Sunday, February 21, 2010

Mt. Sinai and the Burning Bush


By Claire
Using moleskin on my three blisters from the hike to the Monastery at Petra two days ago, we checked our gear and off we went to catch our ride to Mt. Sinai and St. Katherine’s Monastery 2 hours away. We were lucky that our seatmates were an interesting couple from D.C., Mark and Jenny, who are about to join the Peace Corps. We really enjoyed talking with them.

We pulled in and parked near all the other minivans and buses and met our Bedouin guide, Sala, who walked us to St. Katherine’s and the crush of people. This really is not my idea of a good time. Shoulder to shoulder, mincing along an inch at a time. No thanks. Inside the Monastery it was quite lovely but we were shunted along and the crowd was just oppressive. We soon came to the famous Burning Bush, or I should say, a descendant of the original. According to the monks, this bush was transplanted from the nearby chapel in the 10th century, and continues to thrive centuries later. St. Katherine's is considered one of the oldest continually functioning monastic communities in the world and the chapel is one of early Christianity's only surviving churches.

St. Katherine's Monastery


Burning Bush


Fire extinguisher under the bush—if the bush bursts into flame, do they put it out?


I squeezed myself past the hoards, desperate just to get out. We met up again with Sala and eventually headed to the camel trail that leads to the top of Mt. Sinai, our goal today. It’s an 8 mile hike with an elevation gain of 3,677 feet. It’s steep! Sala, who told us he is an original Bedouin, explained that the camel trail is the easy way up. The other choice is the 3,750 steps of repentance, put there by a Monk. We all wondered what in the hell he had done.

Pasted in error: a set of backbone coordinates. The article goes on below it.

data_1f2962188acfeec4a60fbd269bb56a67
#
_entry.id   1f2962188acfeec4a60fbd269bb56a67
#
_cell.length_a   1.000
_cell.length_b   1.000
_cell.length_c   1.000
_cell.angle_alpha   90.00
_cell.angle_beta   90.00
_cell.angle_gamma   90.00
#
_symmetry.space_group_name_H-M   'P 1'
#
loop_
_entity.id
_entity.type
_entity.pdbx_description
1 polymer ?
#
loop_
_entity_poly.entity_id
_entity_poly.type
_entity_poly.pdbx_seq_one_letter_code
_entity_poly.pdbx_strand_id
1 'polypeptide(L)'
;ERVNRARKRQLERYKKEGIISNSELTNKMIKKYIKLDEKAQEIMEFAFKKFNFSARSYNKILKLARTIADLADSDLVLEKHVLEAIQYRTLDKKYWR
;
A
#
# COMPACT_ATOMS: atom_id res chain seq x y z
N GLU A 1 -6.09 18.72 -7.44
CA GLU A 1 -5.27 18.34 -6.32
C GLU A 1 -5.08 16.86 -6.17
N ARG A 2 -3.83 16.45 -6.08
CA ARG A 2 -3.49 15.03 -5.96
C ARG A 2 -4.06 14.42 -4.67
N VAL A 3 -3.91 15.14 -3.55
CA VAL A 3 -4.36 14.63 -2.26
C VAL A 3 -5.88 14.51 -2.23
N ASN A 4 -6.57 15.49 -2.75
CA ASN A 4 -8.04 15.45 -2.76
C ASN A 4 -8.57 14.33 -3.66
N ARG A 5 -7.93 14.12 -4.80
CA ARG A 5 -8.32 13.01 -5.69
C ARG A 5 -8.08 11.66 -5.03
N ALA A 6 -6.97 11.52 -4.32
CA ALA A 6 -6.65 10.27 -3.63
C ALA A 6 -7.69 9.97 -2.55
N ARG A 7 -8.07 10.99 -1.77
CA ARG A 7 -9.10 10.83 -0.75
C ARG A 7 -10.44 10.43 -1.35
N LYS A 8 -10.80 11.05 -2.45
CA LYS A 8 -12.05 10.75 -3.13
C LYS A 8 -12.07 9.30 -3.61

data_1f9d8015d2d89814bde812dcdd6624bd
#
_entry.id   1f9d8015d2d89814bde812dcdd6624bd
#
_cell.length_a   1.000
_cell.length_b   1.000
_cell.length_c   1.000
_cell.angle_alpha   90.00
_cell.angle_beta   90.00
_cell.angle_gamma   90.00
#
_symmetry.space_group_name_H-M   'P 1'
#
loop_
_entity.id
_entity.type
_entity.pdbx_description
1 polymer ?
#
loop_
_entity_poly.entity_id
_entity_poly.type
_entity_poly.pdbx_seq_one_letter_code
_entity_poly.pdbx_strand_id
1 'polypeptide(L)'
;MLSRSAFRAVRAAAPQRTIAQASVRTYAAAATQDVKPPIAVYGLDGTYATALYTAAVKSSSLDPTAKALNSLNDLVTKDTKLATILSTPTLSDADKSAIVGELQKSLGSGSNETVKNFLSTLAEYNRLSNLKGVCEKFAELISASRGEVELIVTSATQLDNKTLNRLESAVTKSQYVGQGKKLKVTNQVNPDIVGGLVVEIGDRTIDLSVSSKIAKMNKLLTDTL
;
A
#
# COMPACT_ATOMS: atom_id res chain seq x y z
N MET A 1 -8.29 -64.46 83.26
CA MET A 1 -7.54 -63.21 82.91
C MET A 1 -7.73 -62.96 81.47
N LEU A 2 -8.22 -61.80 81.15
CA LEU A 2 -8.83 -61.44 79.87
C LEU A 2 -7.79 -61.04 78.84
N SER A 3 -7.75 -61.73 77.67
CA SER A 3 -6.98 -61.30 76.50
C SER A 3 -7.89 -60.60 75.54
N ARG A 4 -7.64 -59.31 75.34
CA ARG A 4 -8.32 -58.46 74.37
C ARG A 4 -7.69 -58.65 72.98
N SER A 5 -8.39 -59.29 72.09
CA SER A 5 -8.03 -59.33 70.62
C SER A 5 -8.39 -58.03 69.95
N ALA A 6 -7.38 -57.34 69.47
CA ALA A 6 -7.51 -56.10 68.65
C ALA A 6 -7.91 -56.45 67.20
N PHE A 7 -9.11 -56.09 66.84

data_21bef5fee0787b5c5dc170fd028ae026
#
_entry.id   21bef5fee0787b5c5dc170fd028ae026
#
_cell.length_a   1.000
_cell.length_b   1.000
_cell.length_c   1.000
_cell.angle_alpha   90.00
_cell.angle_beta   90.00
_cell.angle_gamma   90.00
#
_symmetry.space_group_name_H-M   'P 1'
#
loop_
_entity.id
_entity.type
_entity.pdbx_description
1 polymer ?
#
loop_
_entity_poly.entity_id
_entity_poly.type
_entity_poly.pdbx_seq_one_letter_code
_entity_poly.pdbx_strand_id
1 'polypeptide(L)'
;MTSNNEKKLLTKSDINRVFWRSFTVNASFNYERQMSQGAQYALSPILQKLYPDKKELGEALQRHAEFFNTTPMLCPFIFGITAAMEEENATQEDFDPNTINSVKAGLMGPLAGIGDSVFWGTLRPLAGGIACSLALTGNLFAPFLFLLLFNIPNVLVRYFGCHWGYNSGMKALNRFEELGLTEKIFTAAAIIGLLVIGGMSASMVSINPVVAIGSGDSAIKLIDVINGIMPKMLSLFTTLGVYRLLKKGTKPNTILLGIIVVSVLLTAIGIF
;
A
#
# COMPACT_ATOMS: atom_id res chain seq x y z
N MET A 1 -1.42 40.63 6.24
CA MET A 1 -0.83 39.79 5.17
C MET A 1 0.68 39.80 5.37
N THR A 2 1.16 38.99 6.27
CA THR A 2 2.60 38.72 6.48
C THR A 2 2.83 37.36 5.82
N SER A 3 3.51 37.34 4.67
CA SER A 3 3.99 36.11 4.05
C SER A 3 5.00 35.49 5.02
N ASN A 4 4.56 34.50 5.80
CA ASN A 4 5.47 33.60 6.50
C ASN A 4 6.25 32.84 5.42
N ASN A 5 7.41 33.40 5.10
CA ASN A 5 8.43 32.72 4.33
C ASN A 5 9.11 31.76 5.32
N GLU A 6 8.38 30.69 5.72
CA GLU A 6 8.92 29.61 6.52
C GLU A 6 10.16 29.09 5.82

Known locally as Gebel Musa, Mt. Sinai is revered by Christians, Muslims and Jews, all of whom believe that God delivered his Ten Commandments to Moses at its summit.

The hike begins


Camel path


It was quite warm but as always, we had a nice breeze. Our group was small, only about 12 people—six Americans, some French, Canadian and Spanish. It was nice to be away from the crowds.

The trail was mostly desert sand and rocks. Along the way we met the other American couple, Kathleen and Tom—it was a pleasure talking with them. Sala was good about rest stops and we enjoyed the views around us and the people in our group.

Rest stop


Sala and Chuck


Elijah’s Basin where the prophet heard the voice of God.

There were plenty of camels along the way, sometimes an annoyance. The Bedouin figure someone will surely want to ride to the top rather than walk. Sure enough, they found a few customers from our group, the Canadians and a French woman.



I have to admit, it was a tough hike, maybe because I was still tired from our hike at Petra. Our trail merged with the steps of repentance and we began climbing the last 750 steps—the end was in sight! The camels don’t go up the steps so the Canadians and the French woman decided to wait here for the walk down.

Start of the 750 steps


These were especially tough—the steps are made of roughly hewn rock and are steep and uneven in many places, requiring concentration. We plodded along, there wasn’t a lot of conversation at this point, and there it was: the top, 7,496 feet!